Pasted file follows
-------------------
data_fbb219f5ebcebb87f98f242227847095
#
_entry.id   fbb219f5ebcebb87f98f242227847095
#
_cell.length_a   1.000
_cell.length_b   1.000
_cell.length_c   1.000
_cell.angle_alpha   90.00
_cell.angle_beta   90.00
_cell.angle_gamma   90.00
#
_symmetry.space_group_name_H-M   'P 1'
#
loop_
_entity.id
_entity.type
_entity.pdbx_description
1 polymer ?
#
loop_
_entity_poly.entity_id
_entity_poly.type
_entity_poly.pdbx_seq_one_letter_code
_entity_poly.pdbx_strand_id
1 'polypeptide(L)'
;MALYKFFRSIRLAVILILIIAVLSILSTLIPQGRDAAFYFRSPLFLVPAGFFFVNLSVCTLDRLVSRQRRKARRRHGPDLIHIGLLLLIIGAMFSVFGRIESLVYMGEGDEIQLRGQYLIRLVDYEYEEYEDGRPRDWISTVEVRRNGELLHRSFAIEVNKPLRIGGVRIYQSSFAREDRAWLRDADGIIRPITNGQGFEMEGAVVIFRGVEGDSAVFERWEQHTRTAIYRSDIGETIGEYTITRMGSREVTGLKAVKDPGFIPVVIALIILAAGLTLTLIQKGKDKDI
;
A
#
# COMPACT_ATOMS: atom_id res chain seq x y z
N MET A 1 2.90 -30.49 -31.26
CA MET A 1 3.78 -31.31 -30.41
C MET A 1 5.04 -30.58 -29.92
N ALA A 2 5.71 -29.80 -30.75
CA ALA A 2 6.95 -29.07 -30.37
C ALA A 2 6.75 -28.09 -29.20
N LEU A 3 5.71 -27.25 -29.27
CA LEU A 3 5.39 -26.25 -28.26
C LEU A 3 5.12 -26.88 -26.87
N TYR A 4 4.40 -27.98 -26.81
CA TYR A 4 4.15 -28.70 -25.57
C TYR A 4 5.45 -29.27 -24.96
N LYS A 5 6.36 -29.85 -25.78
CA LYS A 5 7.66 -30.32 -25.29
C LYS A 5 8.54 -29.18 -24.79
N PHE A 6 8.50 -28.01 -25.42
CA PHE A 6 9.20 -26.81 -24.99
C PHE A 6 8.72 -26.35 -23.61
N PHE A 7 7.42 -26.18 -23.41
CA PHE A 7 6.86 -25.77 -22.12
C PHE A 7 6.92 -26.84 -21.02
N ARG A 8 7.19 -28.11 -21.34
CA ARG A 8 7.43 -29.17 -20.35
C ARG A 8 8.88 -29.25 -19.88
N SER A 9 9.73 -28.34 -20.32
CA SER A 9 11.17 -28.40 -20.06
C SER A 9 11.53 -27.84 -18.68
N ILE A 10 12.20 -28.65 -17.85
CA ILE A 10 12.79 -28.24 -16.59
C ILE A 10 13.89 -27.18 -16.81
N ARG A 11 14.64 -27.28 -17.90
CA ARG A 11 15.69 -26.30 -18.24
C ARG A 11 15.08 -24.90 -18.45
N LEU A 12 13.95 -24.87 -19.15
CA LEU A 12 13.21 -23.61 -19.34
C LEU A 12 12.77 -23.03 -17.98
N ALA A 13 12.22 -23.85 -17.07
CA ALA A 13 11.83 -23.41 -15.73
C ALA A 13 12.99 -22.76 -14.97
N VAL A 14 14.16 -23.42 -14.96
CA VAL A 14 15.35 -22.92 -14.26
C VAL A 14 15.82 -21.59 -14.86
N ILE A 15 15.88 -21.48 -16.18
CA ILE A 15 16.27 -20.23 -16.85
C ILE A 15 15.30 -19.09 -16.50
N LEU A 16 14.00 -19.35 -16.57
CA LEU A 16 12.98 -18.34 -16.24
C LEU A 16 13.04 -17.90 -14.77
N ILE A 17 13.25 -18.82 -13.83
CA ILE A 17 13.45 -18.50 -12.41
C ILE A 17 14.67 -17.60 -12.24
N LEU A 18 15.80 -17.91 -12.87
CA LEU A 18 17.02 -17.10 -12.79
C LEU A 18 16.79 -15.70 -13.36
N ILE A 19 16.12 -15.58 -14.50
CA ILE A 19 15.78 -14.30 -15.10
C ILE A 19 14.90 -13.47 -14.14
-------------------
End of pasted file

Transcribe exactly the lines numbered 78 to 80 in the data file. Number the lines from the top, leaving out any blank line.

C LEU A 16 13.04 -17.90 -14.77
N ILE A 17 13.25 -18.82 -13.83
CA ILE A 17 13.45 -18.50 -12.41